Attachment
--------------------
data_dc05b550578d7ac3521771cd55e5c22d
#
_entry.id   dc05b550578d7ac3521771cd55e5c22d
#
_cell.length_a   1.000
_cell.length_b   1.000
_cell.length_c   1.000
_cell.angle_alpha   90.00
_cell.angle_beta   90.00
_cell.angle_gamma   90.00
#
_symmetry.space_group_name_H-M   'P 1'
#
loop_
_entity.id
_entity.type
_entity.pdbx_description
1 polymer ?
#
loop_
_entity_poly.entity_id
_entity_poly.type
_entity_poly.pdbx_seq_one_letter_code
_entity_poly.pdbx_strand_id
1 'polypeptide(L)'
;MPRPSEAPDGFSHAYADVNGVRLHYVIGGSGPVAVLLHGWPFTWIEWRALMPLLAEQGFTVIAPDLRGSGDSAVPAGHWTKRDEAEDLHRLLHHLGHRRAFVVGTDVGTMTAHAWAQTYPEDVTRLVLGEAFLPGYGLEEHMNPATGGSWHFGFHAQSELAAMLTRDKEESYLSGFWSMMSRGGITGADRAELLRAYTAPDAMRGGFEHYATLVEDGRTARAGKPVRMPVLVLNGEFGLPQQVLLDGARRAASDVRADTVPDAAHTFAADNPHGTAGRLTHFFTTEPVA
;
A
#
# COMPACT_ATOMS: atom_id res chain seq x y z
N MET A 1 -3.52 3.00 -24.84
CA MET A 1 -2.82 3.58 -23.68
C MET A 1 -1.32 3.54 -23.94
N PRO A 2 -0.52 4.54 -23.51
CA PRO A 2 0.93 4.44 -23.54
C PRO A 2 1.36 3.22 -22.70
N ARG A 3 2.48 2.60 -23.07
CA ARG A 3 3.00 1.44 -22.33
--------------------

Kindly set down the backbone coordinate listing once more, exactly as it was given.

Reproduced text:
data_dc05b550578d7ac3521771cd55e5c22d
#
_entry.id   dc05b550578d7ac3521771cd55e5c22d
#
_cell.length_a   1.000
_cell.length_b   1.000
_cell.length_c   1.000
_cell.angle_alpha   90.00
_cell.angle_beta   90.00
_cell.angle_gamma   90.00
#
_symmetry.space_group_name_H-M   'P 1'
#
loop_
_entity.id
_entity.type
_entity.pdbx_description
1 polymer ?
#
loop_
_entity_poly.entity_id
_entity_poly.type
_entity_poly.pdbx_seq_one_letter_code
_entity_poly.pdbx_strand_id
1 'polypeptide(L)'
;MPRPSEAPDGFSHAYADVNGVRLHYVIGGSGPVAVLLHGWPFTWIEWRALMPLLAEQGFTVIAPDLRGSGDSAVPAGHWTKRDEAEDLHRLLHHLGHRRAFVVGTDVGTMTAHAWAQTYPEDVTRLVLGEAFLPGYGLEEHMNPATGGSWHFGFHAQSELAAMLTRDKEESYLSGFWSMMSRGGITGADRAELLRAYTAPDAMRGGFEHYATLVEDGRTARAGKPVRMPVLVLNGEFGLPQQVLLDGARRAASDVRADTVPDAAHTFAADNPHGTAGRLTHFFTTEPVA
;
A
#
# COMPACT_ATOMS: atom_id res chain seq x y z
N MET A 1 -3.52 3.00 -24.84
CA MET A 1 -2.82 3.58 -23.68
C MET A 1 -1.32 3.54 -23.94
N PRO A 2 -0.52 4.54 -23.51
CA PRO A 2 0.93 4.44 -23.54
C PRO A 2 1.36 3.22 -22.70
N ARG A 3 2.48 2.60 -23.07
CA ARG A 3 3.00 1.44 -22.33